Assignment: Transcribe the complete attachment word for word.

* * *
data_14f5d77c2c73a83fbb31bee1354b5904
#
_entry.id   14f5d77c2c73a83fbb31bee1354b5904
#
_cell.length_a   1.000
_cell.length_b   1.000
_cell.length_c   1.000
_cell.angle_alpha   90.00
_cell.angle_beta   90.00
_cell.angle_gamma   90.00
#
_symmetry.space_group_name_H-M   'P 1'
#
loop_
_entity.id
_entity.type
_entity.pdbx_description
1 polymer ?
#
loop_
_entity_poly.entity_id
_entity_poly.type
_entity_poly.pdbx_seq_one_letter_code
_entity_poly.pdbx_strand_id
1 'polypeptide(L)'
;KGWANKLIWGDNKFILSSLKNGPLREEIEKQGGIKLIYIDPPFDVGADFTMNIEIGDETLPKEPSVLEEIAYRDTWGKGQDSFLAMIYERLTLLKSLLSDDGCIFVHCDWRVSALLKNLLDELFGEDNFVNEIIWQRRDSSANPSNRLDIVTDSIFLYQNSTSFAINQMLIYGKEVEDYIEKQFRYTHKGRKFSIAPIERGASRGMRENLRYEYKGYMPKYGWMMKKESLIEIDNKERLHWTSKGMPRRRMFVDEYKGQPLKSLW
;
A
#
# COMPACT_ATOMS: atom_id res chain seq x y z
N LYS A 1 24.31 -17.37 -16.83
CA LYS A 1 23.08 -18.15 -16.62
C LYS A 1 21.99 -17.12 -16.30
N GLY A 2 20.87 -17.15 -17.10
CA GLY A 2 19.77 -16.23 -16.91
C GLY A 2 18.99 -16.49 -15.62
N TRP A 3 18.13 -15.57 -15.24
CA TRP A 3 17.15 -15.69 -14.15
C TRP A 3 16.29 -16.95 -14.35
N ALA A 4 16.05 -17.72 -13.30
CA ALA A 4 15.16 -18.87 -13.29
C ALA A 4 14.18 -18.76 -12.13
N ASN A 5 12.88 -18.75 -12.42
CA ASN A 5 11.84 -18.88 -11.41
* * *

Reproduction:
data_14f5d77c2c73a83fbb31bee1354b5904
#
_entry.id   14f5d77c2c73a83fbb31bee1354b5904
#
_cell.length_a   1.000
_cell.length_b   1.000
_cell.length_c   1.000
_cell.angle_alpha   90.00
_cell.angle_beta   90.00
_cell.angle_gamma   90.00
#
_symmetry.space_group_name_H-M   'P 1'
#
loop_
_entity.id
_entity.type
_entity.pdbx_description
1 polymer ?
#
loop_
_entity_poly.entity_id
_entity_poly.type
_entity_poly.pdbx_seq_one_letter_code
_entity_poly.pdbx_strand_id
1 'polypeptide(L)'
;KGWANKLIWGDNKFILSSLKNGPLREEIEKQGGIKLIYIDPPFDVGADFTMNIEIGDETLPKEPSVLEEIAYRDTWGKGQDSFLAMIYERLTLLKSLLSDDGCIFVHCDWRVSALLKNLLDELFGEDNFVNEIIWQRRDSSANPSNRLDIVTDSIFLYQNSTSFAINQMLIYGKEVEDYIEKQFRYTHKGRKFSIAPIERGASRGMRENLRYEYKGYMPKYGWMMKKESLIEIDNKERLHWTSKGMPRRRMFVDEYKGQPLKSLW
;
A
#
# COMPACT_ATOMS: atom_id res chain seq x y z
N LYS A 1 24.31 -17.37 -16.83
CA LYS A 1 23.08 -18.15 -16.62
C LYS A 1 21.99 -17.12 -16.30
N GLY A 2 20.87 -17.15 -17.10
CA GLY A 2 19.77 -16.23 -16.91
C GLY A 2 18.99 -16.49 -15.62
N TRP A 3 18.13 -15.57 -15.24
CA TRP A 3 17.15 -15.69 -14.15
C TRP A 3 16.29 -16.95 -14.35
N ALA A 4 16.05 -17.72 -13.30
CA ALA A 4 15.16 -18.87 -13.29
C ALA A 4 14.18 -18.76 -12.13
N ASN A 5 12.88 -18.75 -12.42
CA ASN A 5 11.84 -18.88 -11.41